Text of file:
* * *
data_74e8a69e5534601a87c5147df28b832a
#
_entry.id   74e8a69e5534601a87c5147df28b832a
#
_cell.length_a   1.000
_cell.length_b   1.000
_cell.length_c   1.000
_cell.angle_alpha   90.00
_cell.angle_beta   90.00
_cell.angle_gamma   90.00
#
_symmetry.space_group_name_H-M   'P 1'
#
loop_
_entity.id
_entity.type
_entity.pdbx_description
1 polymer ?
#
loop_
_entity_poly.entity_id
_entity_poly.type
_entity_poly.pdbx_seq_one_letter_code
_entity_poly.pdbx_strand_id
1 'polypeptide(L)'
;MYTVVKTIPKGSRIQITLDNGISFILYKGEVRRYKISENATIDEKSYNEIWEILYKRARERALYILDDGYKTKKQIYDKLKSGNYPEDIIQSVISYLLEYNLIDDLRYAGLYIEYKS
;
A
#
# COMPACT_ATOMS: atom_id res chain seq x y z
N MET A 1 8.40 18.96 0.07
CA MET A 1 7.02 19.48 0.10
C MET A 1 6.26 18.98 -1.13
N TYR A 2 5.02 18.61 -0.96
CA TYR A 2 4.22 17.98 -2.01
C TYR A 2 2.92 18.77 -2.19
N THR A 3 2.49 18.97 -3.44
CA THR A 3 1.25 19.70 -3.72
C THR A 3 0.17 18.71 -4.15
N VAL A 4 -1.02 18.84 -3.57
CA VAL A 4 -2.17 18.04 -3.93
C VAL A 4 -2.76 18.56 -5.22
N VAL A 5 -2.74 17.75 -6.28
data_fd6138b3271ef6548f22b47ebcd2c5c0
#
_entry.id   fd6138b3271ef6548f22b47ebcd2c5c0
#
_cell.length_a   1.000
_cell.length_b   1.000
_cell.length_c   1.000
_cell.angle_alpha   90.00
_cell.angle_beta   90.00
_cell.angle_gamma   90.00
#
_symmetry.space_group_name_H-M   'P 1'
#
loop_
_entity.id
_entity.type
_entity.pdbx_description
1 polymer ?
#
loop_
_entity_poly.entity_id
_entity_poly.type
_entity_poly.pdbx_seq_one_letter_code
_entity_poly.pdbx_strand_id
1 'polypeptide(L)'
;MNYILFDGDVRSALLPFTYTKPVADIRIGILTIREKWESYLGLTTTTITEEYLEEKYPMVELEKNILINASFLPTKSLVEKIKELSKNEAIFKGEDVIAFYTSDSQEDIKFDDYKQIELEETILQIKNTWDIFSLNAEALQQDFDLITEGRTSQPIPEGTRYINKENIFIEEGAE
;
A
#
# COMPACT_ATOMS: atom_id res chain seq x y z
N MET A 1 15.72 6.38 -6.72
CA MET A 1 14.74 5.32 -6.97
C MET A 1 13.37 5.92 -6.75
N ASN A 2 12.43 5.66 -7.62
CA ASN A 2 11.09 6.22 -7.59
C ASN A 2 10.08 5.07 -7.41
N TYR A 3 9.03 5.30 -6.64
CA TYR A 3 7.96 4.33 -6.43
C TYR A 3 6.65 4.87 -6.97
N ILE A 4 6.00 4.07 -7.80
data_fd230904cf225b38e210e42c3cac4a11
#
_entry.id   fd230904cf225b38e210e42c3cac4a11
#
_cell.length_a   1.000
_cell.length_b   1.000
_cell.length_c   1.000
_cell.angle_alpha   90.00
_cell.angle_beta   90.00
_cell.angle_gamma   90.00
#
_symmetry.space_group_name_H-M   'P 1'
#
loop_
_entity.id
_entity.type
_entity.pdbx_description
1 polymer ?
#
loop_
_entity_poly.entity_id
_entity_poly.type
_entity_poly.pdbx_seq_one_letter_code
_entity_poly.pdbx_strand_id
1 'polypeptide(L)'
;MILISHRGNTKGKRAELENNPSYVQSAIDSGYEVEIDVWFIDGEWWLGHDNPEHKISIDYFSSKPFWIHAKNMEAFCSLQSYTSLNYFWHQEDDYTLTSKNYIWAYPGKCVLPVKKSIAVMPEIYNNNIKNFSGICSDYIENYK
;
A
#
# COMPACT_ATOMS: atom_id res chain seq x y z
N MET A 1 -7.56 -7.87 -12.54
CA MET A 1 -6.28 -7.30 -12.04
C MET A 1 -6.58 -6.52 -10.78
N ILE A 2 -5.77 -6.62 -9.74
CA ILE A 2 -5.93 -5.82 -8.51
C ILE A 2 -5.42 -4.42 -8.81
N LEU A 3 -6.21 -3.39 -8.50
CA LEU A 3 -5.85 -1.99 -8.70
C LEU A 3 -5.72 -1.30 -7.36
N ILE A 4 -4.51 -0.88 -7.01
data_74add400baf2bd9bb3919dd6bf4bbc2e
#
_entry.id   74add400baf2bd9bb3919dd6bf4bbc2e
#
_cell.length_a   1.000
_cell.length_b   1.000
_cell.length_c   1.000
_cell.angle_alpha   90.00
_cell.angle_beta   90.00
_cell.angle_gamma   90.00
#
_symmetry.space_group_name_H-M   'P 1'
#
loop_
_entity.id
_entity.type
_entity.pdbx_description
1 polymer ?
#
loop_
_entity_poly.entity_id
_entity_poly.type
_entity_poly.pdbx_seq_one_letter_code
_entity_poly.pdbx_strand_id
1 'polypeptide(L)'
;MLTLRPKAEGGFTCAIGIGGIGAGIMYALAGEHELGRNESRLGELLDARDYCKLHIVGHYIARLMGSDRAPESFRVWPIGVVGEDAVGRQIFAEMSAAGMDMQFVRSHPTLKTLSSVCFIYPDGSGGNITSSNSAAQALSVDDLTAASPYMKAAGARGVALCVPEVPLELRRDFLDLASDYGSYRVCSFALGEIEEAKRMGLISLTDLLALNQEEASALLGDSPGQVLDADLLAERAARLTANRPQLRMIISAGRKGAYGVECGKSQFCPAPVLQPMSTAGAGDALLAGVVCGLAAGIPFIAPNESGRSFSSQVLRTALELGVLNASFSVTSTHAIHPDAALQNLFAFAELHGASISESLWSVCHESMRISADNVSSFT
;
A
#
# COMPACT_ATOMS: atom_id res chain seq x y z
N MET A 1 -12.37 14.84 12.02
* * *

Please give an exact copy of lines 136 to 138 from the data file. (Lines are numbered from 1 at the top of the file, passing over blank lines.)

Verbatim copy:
#
loop_
_entity.id